3

I have a ROAD_INSPECTION table:

+----+------------------------+-----------+
| ID |          DATE          | CONDITION |
+----+------------------------+-----------+
|  1 | 01/01/2009             |        20 |
|  1 | 05/01/2013             |        16 |
|  1 | 04/29/2016 10:02:52 AM |        15 |
+----+------------------------+-----------+
|  2 | 01/01/2009             |         8 |
|  2 | 06/06/2012 9:55:13 AM  |         8 |
|  2 | 04/28/2015             |        11 |
+----+------------------------+-----------+
|  3 | 06/11/2012             |        10 |
|  3 | 04/21/2015             |        19 |
+----+------------------------+-----------+

What is the most efficient way to select the most recent inspection? The query would need to include the CONDITION column, despite the fact that it wouldn't group by cleanly:

+----+------------------------+-----------+
| ID |          DATE          | CONDITION |
+----+------------------------+-----------+
|  1 | 04/29/2016 10:02:52 AM |        15 |
+----+------------------------+-----------+
|  2 | 04/28/2015             |        11 |
+----+------------------------+-----------+
|  3 | 04/21/2015             |        19 |
+----+------------------------+-----------+

For bonus points: The DATE column has both DATE and DATE_TIME values in it. Should I be worried about this causing complications when querying the column?

1
SELECT ID,
       MAX( "DATE" ) AS "DATE",
       MAX( CONDITION ) KEEP ( DENSE_RANK LAST ORDER BY "DATE" ) AS condition
FROM   road_inspection
GROUP BY id

or

SELECT *
FROM   (
  SELECT r.*,
         ROW_NUMBER() OVER ( PARTITION BY id ORDER BY "DATE" DESC ) AS rn
  FROM   road_inspection r
)
WHERE  rn = 1;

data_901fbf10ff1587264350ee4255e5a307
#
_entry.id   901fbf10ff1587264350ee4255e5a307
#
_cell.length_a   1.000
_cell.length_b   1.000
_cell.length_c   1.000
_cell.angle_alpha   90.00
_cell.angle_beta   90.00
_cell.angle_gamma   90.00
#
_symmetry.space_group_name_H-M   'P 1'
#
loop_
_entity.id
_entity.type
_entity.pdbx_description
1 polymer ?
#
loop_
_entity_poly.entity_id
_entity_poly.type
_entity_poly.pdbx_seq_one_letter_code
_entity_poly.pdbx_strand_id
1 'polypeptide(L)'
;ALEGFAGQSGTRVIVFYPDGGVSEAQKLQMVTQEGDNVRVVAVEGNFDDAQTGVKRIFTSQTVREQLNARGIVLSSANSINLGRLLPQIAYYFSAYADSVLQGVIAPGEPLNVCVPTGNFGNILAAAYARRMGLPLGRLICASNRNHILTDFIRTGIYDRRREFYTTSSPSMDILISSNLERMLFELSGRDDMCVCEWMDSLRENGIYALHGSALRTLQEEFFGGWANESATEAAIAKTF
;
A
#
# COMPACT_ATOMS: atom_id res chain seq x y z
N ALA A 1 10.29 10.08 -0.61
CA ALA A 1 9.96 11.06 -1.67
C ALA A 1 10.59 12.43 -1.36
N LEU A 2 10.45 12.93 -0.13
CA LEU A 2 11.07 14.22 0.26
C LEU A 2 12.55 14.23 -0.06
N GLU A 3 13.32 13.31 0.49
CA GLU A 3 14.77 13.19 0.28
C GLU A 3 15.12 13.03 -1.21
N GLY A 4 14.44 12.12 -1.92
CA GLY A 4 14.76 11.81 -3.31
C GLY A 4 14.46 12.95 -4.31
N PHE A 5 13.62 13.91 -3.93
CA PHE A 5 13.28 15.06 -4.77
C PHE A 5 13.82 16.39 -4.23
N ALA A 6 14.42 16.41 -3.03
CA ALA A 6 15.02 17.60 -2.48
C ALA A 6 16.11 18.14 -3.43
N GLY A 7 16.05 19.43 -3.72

The DATE column has both DATE and DATE_TIME values in it. Should I be worried about this causing complications when querying the column?

Oracle has no concept of a DATE_TIME data type. There is only DATE or TIMESTAMP and both of them have a HH24:MI:SS time component (TIMESTAMP also has fractional seconds). If a DATE value is set without a time component then oracle will default to midnight (00:00:00) of that day for the time component of the date.

Assuming your DATE column is actually stored as a DATE data type (and not as a VARCHAR2) then, no, there will not be any complications (with regards to selecting the rows with maximum values) from having time components as all your values will have a time component.

  • Why is it necessary for the WHERE clause to be in a subselect? – Wilson Oct 21 '17 at 17:03
  • 1
    @Wilson Yes, if you try putting the ROW_NUMBER() expression into the WHERE clause you will get ORA-30483: window functions are not allowed here. – MT0 Oct 21 '17 at 21:09
  • Would Oracle 12c's FETCH FIRST functionality be a third option? – Wilson Oct 25 '17 at 14:38
  • @Wilson No - that will just fetch a certain number of rows from the entire result set - not a certain number of rows for each partition of the result set. – MT0 Oct 25 '17 at 14:52
  • Fair point. ypercube's answer here might be of interest, although he figures it's not much of an improvement on row_number . – Wilson Oct 27 '17 at 1:40
2

The following gives you the most recent record per id

SELECT * FROM 
(
   SELECT a.* ,
   ROW_NUMBER() OVER (PARTITION BY ID ORDER BY date DESC) rn
   FROM USER1.ROAD_INSPECTION a
)a
WHERE a.rn =1;

I'm not sure what you mean by complications when querying column of type DATE. 2010-01-01 is the same as midnight of Jan 1, 2010.

Update. Fixed missed FROM clause.

  • 1
    The only complication that I can think of would be around trying to filter on a date range. An end user might try to filter with 04/29/2016 as the end date and could be expecting ID 1 to appear. – Joe Obbish Mar 1 '17 at 1:19
  • Is there a typo in the aliases too (rn, a)? – Wilson Mar 1 '17 at 16:45
  • @Wilson : no, not a typo. maybe not the best style, but perfectly valid syntax. Table alias a and inline view alias a can be used this way without any conflict. – a1ex07 Mar 1 '17 at 17:13

Your Answer

By clicking “Post Your Answer”, you agree to our terms of service, privacy policy and cookie policy

Not the answer you're looking for? Browse other questions tagged or ask your own question.